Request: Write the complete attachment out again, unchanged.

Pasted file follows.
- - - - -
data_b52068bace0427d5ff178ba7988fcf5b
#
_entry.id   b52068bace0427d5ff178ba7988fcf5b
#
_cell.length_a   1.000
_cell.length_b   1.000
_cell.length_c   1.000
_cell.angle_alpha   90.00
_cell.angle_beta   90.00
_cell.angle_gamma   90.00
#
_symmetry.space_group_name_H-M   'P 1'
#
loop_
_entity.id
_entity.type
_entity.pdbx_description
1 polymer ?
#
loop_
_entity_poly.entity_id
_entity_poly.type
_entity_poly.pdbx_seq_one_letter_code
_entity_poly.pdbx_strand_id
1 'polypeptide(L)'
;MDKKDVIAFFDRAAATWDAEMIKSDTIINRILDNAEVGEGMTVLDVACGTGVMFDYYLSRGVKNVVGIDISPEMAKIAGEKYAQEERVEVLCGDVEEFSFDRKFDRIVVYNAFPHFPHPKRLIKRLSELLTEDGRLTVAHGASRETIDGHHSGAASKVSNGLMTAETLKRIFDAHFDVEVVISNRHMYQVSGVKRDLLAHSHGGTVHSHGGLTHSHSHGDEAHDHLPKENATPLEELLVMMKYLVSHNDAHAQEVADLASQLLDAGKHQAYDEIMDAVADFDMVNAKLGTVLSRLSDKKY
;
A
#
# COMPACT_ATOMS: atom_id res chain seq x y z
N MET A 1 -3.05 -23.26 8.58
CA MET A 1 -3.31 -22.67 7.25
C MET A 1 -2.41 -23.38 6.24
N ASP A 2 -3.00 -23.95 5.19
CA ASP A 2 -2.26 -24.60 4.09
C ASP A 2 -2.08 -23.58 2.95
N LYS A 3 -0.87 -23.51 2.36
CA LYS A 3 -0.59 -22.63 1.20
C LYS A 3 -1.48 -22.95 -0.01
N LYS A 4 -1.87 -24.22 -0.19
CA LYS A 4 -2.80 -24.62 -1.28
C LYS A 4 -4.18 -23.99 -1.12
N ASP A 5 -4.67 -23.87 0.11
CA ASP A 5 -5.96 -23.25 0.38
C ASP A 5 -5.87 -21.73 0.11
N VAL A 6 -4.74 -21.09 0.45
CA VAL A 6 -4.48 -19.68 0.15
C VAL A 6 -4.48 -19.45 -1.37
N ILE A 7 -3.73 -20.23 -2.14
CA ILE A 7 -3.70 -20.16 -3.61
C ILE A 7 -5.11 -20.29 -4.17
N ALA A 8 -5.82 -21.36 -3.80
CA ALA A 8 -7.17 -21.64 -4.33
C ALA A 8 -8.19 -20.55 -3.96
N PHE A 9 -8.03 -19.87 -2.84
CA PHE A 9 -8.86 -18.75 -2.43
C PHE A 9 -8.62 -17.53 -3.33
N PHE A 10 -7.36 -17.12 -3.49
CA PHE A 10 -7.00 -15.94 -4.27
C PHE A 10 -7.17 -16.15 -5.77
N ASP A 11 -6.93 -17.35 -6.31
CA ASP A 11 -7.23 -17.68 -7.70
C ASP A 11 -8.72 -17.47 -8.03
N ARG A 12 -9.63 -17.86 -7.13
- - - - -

data_b52068bace0427d5ff178ba7988fcf5b
#
_entry.id   b52068bace0427d5ff178ba7988fcf5b
#
_cell.length_a   1.000
_cell.length_b   1.000
_cell.length_c   1.000
_cell.angle_alpha   90.00
_cell.angle_beta   90.00
_cell.angle_gamma   90.00
#
_symmetry.space_group_name_H-M   'P 1'
#
loop_
_entity.id
_entity.type
_entity.pdbx_description
1 polymer ?
#
loop_
_entity_poly.entity_id
_entity_poly.type
_entity_poly.pdbx_seq_one_letter_code
_entity_poly.pdbx_strand_id
1 'polypeptide(L)'
;MDKKDVIAFFDRAAATWDAEMIKSDTIINRILDNAEVGEGMTVLDVACGTGVMFDYYLSRGVKNVVGIDISPEMAKIAGEKYAQEERVEVLCGDVEEFSFDRKFDRIVVYNAFPHFPHPKRLIKRLSELLTEDGRLTVAHGASRETIDGHHSGAASKVSNGLMTAETLKRIFDAHFDVEVVISNRHMYQVSGVKRDLLAHSHGGTVHSHGGLTHSHSHGDEAHDHLPKENATPLEELLVMMKYLVSHNDAHAQEVADLASQLLDAGKHQAYDEIMDAVADFDMVNAKLGTVLSRLSDKKY
;
A
#
# COMPACT_ATOMS: atom_id res chain seq x y z
N MET A 1 -3.05 -23.26 8.58
CA MET A 1 -3.31 -22.67 7.25
C MET A 1 -2.41 -23.38 6.24
N ASP A 2 -3.00 -23.95 5.19
CA ASP A 2 -2.26 -24.60 4.09
C ASP A 2 -2.08 -23.58 2.95
N LYS A 3 -0.87 -23.51 2.36
CA LYS A 3 -0.59 -22.63 1.20
C LYS A 3 -1.48 -22.95 -0.01
N LYS A 4 -1.87 -24.22 -0.19
CA LYS A 4 -2.80 -24.62 -1.28
C LYS A 4 -4.18 -23.99 -1.12
N ASP A 5 -4.67 -23.87 0.11
CA ASP A 5 -5.96 -23.25 0.38
C ASP A 5 -5.87 -21.73 0.11
N VAL A 6 -4.74 -21.09 0.45
CA VAL A 6 -4.48 -19.68 0.15
C VAL A 6 -4.48 -19.45 -1.37
N ILE A 7 -3.73 -20.23 -2.14
CA ILE A 7 -3.70 -20.16 -3.61
C ILE A 7 -5.11 -20.29 -4.17
N ALA A 8 -5.82 -21.36 -3.80
CA ALA A 8 -7.17 -21.64 -4.33
C ALA A 8 -8.19 -20.55 -3.96
N PHE A 9 -8.03 -19.87 -2.84
CA PHE A 9 -8.86 -18.75 -2.43
C PHE A 9 -8.62 -17.53 -3.33
N PHE A 10 -7.36 -17.12 -3.49
CA PHE A 10 -7.00 -15.94 -4.27
C PHE A 10 -7.17 -16.15 -5.77
N ASP A 11 -6.93 -17.35 -6.31
CA ASP A 11 -7.23 -17.68 -7.70
C ASP A 11 -8.72 -17.47 -8.03
N ARG A 12 -9.63 -17.86 -7.13